Vaccine education at Pfizer

Wednesday, April 21, 2021

Gokul Pullagura sitting at computer in home office

PhD alumnus Gokul Raj Pullagura shares his experiences working as a vaccine educator on the first COVID-19 vaccine to be approved in Canada

There are many steps before the COVID-19 vaccine gets to your arm.

The journey may seem linear: from development to testing to manufacturing. Shipment to countries around the world and distribution to hospitals and clinics where the vaccine will be administered.

But there are many smaller steps on that journey that aren’t as obvious. Steps that Gokul Raj Pullagura, vaccine educator with Pfizer, understands intimately.

“I moved from Ottawa to Vancouver to join the Vaccines Business Unit at Pfizer,” he says. “As a vaccine educator, it’s my job to understand the details of the company’s products and to educate health-care providers on those products.”

As the vaccine educator for British Columbia and Alberta, he’s responsible for supporting health-care providers in the provinces with the Pfizer-BioNTech COVID-19 vaccine.

“I’m new to the role and there’s so much to learn. My portfolio includes all of Pfizer’s vaccines,” he says. “Of course, the focus has been on the COVID-19 vaccine and how I can provide additional educational support to health-care providers who have questions about it.”

His role involves conducting small group presentations on the COVID vaccine, working with immunizers to answer questions, and collaborating with others inside the organization to ensure health-care providers on the ground have all the answers and resources they need. His team provides this support to every single site administering the Pfizer-BioNTech vaccine throughout Canada.

Gokul joined the Pfizer team in November 2020 and hasn’t met a single team member in person yet.

“It’s been a challenging starting a new role at a massive company during the pandemic. But we make great use of videoconference tools and everyone here has helped make the transition as seamless as possible.”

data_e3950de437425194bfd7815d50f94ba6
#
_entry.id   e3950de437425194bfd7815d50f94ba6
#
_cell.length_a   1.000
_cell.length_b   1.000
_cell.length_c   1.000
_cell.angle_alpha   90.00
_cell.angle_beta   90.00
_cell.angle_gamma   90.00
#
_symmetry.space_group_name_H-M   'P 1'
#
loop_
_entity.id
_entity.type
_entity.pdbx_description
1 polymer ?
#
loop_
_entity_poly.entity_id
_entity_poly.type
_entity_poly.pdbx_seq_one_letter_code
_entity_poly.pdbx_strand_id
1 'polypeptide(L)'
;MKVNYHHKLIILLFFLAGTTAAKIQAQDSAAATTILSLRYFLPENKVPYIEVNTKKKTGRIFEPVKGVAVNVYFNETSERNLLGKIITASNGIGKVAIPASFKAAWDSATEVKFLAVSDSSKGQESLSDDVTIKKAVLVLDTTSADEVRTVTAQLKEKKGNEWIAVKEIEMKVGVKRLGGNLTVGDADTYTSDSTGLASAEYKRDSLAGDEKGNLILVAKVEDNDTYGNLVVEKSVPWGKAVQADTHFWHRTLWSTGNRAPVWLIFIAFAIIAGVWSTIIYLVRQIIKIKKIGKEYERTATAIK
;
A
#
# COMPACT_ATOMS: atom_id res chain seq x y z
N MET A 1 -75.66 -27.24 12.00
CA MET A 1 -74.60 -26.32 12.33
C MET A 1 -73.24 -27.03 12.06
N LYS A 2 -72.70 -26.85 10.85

Moving out west involved navigating various public health restrictions, but Gokul managed the transition and is now living with a fellow graduate student alumnus from Waterloo Pharmacy.

“It was serendipitous how everything’s worked out. There’s so much to learn – both living in a new city and starting a new job – and I’m grateful to be in a role where my skillset is so beneficial.”

Gokul, a graduate of Waterloo Pharmacy’s PhD program, is trained as a pharmacist and has robust research experience on the topic of vaccine hesitancy.

“My doctoral research with Professor Nancy Waite, my background as a clinician, my communication skills – this job really is a perfect amalgamation of my experiences and it presents me with so much to learn,” he says.

At his last job, medical writing in Ottawa, Gokul was on a team of about twelve people. His business unit at Pfizer boasts about forty staff, and they’re just a subset of the much larger organization.

“It’s certainly been a transition that way, getting onboarded to this large organization entirely online. But I so appreciate the diversity of backgrounds and perspectives here, both within the team and when collaborating with health-care providers in the field.”

Gokul’s journey has been full of surprises.

“When I was in grad school, I never knew a role like this existed. The way I see it, the horizon is far out there, and you see more details as you walk towards it. But that horizon keeps moving and you never know what new experiences you’ll find along the way until you get there.”

He’s grateful for the experiences he made along the way and the role he can play in the journey of a vaccine.

“It’s a rewarding experience to be able to support vaccine education and contribute to combating COVID-19,” he says. “I did not expect to be in this role today, and I think that’s a good lesson for current grad students. There’s nothing you can’t do, so stay open to opportunities. Take a leap of faith when it comes your way and see where it takes you.”

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